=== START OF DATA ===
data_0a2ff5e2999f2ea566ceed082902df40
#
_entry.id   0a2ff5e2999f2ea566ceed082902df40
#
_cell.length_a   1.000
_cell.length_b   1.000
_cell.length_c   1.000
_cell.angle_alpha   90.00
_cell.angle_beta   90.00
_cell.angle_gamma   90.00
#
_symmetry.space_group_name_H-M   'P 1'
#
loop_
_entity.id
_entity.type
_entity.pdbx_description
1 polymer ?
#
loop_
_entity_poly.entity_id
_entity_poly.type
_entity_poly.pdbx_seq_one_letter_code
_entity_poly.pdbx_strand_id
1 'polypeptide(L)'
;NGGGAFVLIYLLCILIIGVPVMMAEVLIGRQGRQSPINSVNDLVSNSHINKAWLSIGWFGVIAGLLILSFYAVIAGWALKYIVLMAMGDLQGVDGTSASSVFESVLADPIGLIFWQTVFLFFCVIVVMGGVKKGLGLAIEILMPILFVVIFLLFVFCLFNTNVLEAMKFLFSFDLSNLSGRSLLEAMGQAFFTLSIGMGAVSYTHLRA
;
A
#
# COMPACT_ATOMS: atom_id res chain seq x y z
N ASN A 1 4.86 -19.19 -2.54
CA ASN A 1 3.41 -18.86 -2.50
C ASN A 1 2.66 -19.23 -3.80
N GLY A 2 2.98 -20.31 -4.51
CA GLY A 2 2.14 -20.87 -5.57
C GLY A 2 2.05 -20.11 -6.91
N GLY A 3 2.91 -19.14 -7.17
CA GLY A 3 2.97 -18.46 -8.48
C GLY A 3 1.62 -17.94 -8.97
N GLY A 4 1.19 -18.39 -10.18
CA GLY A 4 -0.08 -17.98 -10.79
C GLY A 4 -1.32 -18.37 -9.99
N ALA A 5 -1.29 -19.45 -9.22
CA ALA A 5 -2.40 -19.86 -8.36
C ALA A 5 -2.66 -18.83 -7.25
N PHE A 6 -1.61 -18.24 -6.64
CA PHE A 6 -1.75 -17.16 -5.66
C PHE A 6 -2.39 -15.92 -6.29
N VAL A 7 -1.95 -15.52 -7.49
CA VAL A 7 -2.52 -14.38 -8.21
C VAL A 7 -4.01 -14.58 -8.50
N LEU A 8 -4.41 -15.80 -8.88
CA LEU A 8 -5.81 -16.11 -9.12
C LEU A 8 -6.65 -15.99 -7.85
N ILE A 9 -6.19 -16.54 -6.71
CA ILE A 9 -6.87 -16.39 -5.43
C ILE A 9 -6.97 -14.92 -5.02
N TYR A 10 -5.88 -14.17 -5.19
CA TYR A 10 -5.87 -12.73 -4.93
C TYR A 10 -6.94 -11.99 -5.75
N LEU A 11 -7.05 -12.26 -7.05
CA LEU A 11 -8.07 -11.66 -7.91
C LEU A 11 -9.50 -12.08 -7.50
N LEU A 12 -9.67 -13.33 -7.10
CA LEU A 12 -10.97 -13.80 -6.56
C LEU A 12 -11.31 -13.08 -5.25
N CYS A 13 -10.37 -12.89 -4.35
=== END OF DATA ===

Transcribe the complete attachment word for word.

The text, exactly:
data_0a2ff5e2999f2ea566ceed082902df40
#
_entry.id   0a2ff5e2999f2ea566ceed082902df40
#
_cell.length_a   1.000
_cell.length_b   1.000
_cell.length_c   1.000
_cell.angle_alpha   90.00
_cell.angle_beta   90.00
_cell.angle_gamma   90.00
#
_symmetry.space_group_name_H-M   'P 1'
#
loop_
_entity.id
_entity.type
_entity.pdbx_description
1 polymer ?
#
loop_
_entity_poly.entity_id
_entity_poly.type
_entity_poly.pdbx_seq_one_letter_code
_entity_poly.pdbx_strand_id
1 'polypeptide(L)'
;NGGGAFVLIYLLCILIIGVPVMMAEVLIGRQGRQSPINSVNDLVSNSHINKAWLSIGWFGVIAGLLILSFYAVIAGWALKYIVLMAMGDLQGVDGTSASSVFESVLADPIGLIFWQTVFLFFCVIVVMGGVKKGLGLAIEILMPILFVVIFLLFVFCLFNTNVLEAMKFLFSFDLSNLSGRSLLEAMGQAFFTLSIGMGAVSYTHLRA
;
A
#
# COMPACT_ATOMS: atom_id res chain seq x y z
N ASN A 1 4.86 -19.19 -2.54
CA ASN A 1 3.41 -18.86 -2.50
C ASN A 1 2.66 -19.23 -3.80
N GLY A 2 2.98 -20.31 -4.51
CA GLY A 2 2.14 -20.87 -5.57
C GLY A 2 2.05 -20.11 -6.91
N GLY A 3 2.91 -19.14 -7.17
CA GLY A 3 2.97 -18.46 -8.48
C GLY A 3 1.62 -17.94 -8.97
N GLY A 4 1.19 -18.39 -10.18
CA GLY A 4 -0.08 -17.98 -10.79
C GLY A 4 -1.32 -18.37 -9.99
N ALA A 5 -1.29 -19.45 -9.22
CA ALA A 5 -2.40 -19.86 -8.36
C ALA A 5 -2.66 -18.83 -7.25
N PHE A 6 -1.61 -18.24 -6.64
CA PHE A 6 -1.75 -17.16 -5.66
C PHE A 6 -2.39 -15.92 -6.29
N VAL A 7 -1.95 -15.52 -7.49
CA VAL A 7 -2.52 -14.38 -8.21
C VAL A 7 -4.01 -14.58 -8.50
N LEU A 8 -4.41 -15.80 -8.88
CA LEU A 8 -5.81 -16.11 -9.12
C LEU A 8 -6.65 -15.99 -7.85
N ILE A 9 -6.19 -16.54 -6.71
CA ILE A 9 -6.87 -16.39 -5.43
C ILE A 9 -6.97 -14.92 -5.02
N TYR A 10 -5.88 -14.17 -5.19
CA TYR A 10 -5.87 -12.73 -4.93
C TYR A 10 -6.94 -11.99 -5.75
N LEU A 11 -7.05 -12.26 -7.05
CA LEU A 11 -8.07 -11.66 -7.91
C LEU A 11 -9.50 -12.08 -7.50
N LEU A 12 -9.67 -13.33 -7.10
CA LEU A 12 -10.97 -13.80 -6.56
C LEU A 12 -11.31 -13.08 -5.25
N CYS A 13 -10.37 -12.89 -4.35